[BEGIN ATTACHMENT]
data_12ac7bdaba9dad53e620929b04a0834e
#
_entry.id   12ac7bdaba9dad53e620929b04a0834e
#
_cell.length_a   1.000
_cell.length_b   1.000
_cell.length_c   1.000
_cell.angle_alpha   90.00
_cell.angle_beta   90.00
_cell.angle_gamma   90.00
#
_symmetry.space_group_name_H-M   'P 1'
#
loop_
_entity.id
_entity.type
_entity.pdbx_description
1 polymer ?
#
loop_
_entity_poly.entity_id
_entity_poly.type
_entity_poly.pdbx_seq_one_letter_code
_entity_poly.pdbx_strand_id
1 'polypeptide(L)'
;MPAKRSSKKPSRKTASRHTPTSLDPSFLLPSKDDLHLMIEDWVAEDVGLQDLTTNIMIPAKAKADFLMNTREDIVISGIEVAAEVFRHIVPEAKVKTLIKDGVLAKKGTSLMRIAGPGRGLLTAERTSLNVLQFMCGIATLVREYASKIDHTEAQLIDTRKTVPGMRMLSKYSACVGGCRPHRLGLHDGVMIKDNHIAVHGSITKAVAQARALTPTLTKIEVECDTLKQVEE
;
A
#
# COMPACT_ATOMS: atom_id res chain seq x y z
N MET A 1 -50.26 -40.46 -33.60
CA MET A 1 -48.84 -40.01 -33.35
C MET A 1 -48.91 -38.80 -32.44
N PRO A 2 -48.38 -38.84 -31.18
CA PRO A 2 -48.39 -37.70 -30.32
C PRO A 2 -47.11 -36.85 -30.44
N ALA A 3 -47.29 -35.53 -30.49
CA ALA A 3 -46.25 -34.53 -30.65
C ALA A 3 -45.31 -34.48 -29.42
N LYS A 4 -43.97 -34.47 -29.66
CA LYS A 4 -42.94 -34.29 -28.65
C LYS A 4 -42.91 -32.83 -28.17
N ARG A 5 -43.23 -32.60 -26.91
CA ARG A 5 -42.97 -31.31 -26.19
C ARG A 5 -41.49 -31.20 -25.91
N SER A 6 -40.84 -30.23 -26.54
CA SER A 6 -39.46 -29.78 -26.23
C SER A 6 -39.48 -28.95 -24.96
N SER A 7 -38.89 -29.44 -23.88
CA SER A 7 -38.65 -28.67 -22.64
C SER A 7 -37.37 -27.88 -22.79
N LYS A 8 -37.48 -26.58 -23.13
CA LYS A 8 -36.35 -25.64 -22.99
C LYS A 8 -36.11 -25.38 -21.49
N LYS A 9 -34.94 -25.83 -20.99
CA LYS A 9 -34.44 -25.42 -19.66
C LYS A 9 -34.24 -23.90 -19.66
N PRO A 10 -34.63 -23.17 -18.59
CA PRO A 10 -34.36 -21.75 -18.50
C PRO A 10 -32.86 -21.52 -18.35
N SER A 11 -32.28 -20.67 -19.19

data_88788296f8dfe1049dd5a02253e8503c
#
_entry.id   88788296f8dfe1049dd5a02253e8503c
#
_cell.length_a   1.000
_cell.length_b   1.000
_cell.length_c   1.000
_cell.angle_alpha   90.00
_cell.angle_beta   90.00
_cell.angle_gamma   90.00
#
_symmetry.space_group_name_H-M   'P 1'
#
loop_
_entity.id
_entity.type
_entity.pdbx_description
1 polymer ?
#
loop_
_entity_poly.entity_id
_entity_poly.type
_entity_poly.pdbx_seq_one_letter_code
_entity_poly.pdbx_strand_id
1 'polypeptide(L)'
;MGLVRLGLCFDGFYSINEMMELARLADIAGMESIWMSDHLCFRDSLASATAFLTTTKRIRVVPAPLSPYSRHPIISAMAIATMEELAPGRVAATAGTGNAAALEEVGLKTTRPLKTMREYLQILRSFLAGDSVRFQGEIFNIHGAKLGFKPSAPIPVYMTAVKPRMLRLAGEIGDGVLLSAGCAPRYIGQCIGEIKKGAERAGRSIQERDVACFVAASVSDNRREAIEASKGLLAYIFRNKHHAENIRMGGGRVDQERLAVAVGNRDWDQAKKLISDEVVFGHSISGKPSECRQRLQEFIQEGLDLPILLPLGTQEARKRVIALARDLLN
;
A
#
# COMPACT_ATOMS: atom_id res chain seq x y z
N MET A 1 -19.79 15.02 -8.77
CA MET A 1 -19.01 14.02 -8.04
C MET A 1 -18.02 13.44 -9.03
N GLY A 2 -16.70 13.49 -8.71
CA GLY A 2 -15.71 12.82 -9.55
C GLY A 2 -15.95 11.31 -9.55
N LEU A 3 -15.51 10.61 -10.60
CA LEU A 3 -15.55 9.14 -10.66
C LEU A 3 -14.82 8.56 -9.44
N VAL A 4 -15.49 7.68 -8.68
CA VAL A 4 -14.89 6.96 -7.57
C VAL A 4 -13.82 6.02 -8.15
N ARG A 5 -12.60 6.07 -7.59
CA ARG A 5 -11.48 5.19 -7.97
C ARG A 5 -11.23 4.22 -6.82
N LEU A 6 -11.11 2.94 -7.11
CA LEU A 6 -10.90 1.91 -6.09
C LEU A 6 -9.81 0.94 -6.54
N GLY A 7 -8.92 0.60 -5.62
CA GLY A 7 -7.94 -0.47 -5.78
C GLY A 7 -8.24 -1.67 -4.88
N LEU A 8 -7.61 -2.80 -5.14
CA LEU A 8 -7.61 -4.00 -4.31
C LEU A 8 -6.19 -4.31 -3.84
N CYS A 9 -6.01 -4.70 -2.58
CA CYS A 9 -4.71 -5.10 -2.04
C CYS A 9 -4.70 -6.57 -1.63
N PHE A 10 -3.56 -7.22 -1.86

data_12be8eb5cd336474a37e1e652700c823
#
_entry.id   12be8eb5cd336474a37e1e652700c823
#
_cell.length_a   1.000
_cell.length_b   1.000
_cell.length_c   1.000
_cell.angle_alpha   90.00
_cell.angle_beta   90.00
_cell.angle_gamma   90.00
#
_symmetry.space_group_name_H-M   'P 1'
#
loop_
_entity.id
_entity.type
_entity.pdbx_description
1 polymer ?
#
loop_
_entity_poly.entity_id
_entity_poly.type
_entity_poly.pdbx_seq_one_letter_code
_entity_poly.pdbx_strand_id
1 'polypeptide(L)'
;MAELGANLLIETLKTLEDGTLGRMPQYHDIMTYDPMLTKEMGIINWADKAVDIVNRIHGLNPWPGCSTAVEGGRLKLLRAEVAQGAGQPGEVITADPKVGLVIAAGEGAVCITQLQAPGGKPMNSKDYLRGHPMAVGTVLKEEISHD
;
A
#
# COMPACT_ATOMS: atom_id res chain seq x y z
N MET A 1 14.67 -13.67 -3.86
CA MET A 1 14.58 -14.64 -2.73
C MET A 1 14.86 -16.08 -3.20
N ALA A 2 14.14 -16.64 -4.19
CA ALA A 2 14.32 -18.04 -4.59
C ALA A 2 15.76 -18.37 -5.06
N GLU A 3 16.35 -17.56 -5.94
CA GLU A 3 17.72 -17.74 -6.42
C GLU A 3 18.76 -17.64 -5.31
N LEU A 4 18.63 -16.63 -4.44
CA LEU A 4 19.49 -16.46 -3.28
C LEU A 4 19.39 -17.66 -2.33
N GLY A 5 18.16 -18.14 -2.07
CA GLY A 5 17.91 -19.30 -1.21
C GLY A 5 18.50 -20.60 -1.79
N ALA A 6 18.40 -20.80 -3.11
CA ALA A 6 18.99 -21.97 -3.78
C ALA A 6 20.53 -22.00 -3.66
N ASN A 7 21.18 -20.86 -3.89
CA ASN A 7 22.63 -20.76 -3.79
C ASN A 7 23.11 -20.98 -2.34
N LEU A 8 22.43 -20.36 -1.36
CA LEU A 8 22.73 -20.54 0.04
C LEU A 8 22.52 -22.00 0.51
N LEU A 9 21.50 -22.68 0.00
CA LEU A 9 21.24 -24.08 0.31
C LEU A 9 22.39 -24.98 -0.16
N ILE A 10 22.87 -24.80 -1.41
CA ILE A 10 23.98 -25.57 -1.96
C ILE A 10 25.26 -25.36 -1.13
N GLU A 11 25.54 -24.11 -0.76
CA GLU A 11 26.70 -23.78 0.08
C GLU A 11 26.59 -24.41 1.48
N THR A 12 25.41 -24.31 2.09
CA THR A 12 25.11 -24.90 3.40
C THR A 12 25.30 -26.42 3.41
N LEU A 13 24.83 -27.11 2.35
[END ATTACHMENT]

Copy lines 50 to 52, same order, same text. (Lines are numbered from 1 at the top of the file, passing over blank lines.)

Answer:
CA SER A 7 -38.65 -28.67 -22.64
C SER A 7 -37.37 -27.88 -22.79
N LYS A 8 -37.48 -26.58 -23.13